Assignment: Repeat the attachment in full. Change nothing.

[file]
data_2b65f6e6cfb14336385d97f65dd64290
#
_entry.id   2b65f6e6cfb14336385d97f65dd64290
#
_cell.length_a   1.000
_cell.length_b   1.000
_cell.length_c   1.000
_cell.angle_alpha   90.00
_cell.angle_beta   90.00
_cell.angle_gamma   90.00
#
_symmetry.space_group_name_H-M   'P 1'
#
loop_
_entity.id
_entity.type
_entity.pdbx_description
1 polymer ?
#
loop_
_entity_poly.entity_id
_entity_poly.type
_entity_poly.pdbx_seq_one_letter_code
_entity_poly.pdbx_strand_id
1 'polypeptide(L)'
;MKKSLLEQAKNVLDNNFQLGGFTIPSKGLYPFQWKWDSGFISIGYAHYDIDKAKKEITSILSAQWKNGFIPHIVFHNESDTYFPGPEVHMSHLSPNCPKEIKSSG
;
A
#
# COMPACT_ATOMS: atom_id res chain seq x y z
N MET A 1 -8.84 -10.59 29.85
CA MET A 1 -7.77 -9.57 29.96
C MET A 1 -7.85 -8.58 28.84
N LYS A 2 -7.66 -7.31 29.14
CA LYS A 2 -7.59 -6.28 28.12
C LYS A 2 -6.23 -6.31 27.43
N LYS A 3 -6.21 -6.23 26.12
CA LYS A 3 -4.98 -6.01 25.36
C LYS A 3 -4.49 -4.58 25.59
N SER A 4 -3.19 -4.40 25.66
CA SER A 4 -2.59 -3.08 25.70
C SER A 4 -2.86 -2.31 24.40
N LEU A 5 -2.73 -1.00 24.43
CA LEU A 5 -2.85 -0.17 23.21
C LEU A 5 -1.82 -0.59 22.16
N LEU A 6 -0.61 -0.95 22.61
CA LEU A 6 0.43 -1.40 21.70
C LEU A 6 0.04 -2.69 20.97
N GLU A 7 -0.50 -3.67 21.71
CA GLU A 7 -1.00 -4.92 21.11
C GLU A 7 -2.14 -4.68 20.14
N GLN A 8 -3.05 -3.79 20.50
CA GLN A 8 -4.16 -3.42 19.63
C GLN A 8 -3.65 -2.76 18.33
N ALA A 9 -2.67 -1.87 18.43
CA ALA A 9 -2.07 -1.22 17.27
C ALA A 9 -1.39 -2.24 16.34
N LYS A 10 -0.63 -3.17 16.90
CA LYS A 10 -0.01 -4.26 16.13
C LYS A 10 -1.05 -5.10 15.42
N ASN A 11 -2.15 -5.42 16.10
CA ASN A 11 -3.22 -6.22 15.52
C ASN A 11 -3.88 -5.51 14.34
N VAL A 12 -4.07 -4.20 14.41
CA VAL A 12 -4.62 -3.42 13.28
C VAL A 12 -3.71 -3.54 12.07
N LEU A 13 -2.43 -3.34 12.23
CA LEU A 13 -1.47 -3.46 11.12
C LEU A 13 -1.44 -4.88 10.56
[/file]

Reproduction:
data_2b65f6e6cfb14336385d97f65dd64290
#
_entry.id   2b65f6e6cfb14336385d97f65dd64290
#
_cell.length_a   1.000
_cell.length_b   1.000
_cell.length_c   1.000
_cell.angle_alpha   90.00
_cell.angle_beta   90.00
_cell.angle_gamma   90.00
#
_symmetry.space_group_name_H-M   'P 1'
#
loop_
_entity.id
_entity.type
_entity.pdbx_description
1 polymer ?
#
loop_
_entity_poly.entity_id
_entity_poly.type
_entity_poly.pdbx_seq_one_letter_code
_entity_poly.pdbx_strand_id
1 'polypeptide(L)'
;MKKSLLEQAKNVLDNNFQLGGFTIPSKGLYPFQWKWDSGFISIGYAHYDIDKAKKEITSILSAQWKNGFIPHIVFHNESDTYFPGPEVHMSHLSPNCPKEIKSSG
;
A
#
# COMPACT_ATOMS: atom_id res chain seq x y z
N MET A 1 -8.84 -10.59 29.85
CA MET A 1 -7.77 -9.57 29.96
C MET A 1 -7.85 -8.58 28.84
N LYS A 2 -7.66 -7.31 29.14
CA LYS A 2 -7.59 -6.28 28.12
C LYS A 2 -6.23 -6.31 27.43
N LYS A 3 -6.21 -6.23 26.12
CA LYS A 3 -4.98 -6.01 25.36
C LYS A 3 -4.49 -4.58 25.59
N SER A 4 -3.19 -4.40 25.66
CA SER A 4 -2.59 -3.08 25.70
C SER A 4 -2.86 -2.31 24.40
N LEU A 5 -2.73 -1.00 24.43
CA LEU A 5 -2.85 -0.17 23.21
C LEU A 5 -1.82 -0.59 22.16
N LEU A 6 -0.61 -0.95 22.61
CA LEU A 6 0.43 -1.40 21.70
C LEU A 6 0.04 -2.69 20.97
N GLU A 7 -0.50 -3.67 21.71
CA GLU A 7 -1.00 -4.92 21.11
C GLU A 7 -2.14 -4.68 20.14
N GLN A 8 -3.05 -3.79 20.50
CA GLN A 8 -4.16 -3.42 19.63
C GLN A 8 -3.65 -2.76 18.33
N ALA A 9 -2.67 -1.87 18.43
CA ALA A 9 -2.07 -1.22 17.27
C ALA A 9 -1.39 -2.24 16.34
N LYS A 10 -0.63 -3.17 16.90
CA LYS A 10 -0.01 -4.26 16.13
C LYS A 10 -1.05 -5.10 15.42
N ASN A 11 -2.15 -5.42 16.10
CA ASN A 11 -3.22 -6.22 15.52
C ASN A 11 -3.88 -5.51 14.34
N VAL A 12 -4.07 -4.20 14.41
CA VAL A 12 -4.62 -3.42 13.28
C VAL A 12 -3.71 -3.54 12.07
N LEU A 13 -2.43 -3.34 12.23
CA LEU A 13 -1.47 -3.46 11.12
C LEU A 13 -1.44 -4.88 10.56